You made it! Lesson 10!
This lesson will focus on what to do after the brainstorm and why to do it. Have I told you yet that no action is wasted? Same holds true for the post-mortem stage.
One of the key elements of “research and development” is the word “and.” You can’t just do the research and shouldn’t do research-less development. “And” is the oven when you bake a cake, turning raw ingredients into a slice of happiness.
I’m a big fan Lean Startup‘s Build – Measure – Learn loop. Build an minimum viable prototype, measure the actual use, and learn from the analyzed results. Then repeat.
The measure part is where it gets tricky. Too often people decide what to measure after it’s already being used. That makes it too easy to claim success with vanity metrics.
That’s why I like to use Strategyzer’s Value Proposition Design to help design the measure process. They have an excellent “test card” that should be used immediately after the brainstorm.
For the sake of brevity, I’m going to give you the madlib version. You should work on this with the owner of the brainstormed idea.
Our idea is [name of idea].
We believe that [the hypothesis of the first thing you’re testing].
To verify that, we will [your test: include audience, platform, test specs] and we’ll measure [successful/unsuccessful behavior]. We’re right if [data-driven measure of success; you must use a number].
You do this to drive what you build, how you measure, and frame what you learned.
Reflect and Redirect
Give it a couple days, then follow up with your participants. Do individual interviews for each person and allow them to reflect on ideas and the process.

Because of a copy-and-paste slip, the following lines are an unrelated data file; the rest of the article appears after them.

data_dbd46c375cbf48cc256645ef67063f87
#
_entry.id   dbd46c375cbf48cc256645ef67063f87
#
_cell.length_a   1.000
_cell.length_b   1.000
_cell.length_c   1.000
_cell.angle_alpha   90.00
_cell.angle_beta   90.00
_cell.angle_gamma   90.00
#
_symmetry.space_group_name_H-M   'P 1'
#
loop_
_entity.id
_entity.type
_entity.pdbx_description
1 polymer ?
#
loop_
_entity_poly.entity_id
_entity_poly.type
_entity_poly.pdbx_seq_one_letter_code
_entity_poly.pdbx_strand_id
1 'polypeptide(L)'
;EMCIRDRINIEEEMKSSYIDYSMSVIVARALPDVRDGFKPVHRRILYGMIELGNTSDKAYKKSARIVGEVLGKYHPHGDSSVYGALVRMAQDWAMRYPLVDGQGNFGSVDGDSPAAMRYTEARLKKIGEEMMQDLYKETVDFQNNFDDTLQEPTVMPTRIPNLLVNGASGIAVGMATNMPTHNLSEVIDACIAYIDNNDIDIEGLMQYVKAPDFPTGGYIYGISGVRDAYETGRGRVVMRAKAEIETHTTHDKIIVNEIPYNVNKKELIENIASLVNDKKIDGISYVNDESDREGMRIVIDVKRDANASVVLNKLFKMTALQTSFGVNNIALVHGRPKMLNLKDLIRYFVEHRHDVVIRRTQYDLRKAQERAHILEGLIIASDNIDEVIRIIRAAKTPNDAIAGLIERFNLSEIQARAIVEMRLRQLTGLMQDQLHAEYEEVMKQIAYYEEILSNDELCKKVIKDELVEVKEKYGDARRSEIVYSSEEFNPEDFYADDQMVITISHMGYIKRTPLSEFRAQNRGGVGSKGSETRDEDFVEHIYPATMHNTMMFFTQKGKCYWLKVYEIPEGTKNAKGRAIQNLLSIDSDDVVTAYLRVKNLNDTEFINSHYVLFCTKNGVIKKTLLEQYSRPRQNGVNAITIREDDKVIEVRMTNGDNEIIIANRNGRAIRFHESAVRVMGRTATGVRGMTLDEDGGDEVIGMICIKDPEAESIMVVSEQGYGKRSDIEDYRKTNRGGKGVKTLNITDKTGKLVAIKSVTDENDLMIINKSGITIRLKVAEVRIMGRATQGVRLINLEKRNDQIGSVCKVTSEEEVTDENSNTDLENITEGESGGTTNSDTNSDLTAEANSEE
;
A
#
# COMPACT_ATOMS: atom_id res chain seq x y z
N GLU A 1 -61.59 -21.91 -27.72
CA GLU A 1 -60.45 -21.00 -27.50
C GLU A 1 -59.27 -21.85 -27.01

They may have thought of additional items to consider around the ideas, but the main purpose is to improve your brainstorm. Include these three main questions:
1. What did you like about the structured brainstorming process?
2. What didn’t you like about it?
3. What do you wish we did more of?
Pretty standard questions, but pay close attention to their non-verbal cues during the interview. Don’t be afraid to dig deeper if they feel strongly about something or seem like they have more to tell. The wildcard question that you should always have with you in interviews is “Why?”
“Why did you like this?” “Why did you call it this?” “Why did you feel that way?”
Lastly, make time for yourself to personally reflect. What lenses worked? Where did the conversation get hung up? Were there any times when you should have nudged, converged, or diverged more? You want to hone the brainstorm plan into the right tool for the job.
Thank you so much for taking part in this course! I’d love to see your brainstorm plans and your stories after using them. So come on over to goforthandbeawesome.com and let’s keep learning together!
• Run your brainstorm!
• Go forth!
• Be awesome!
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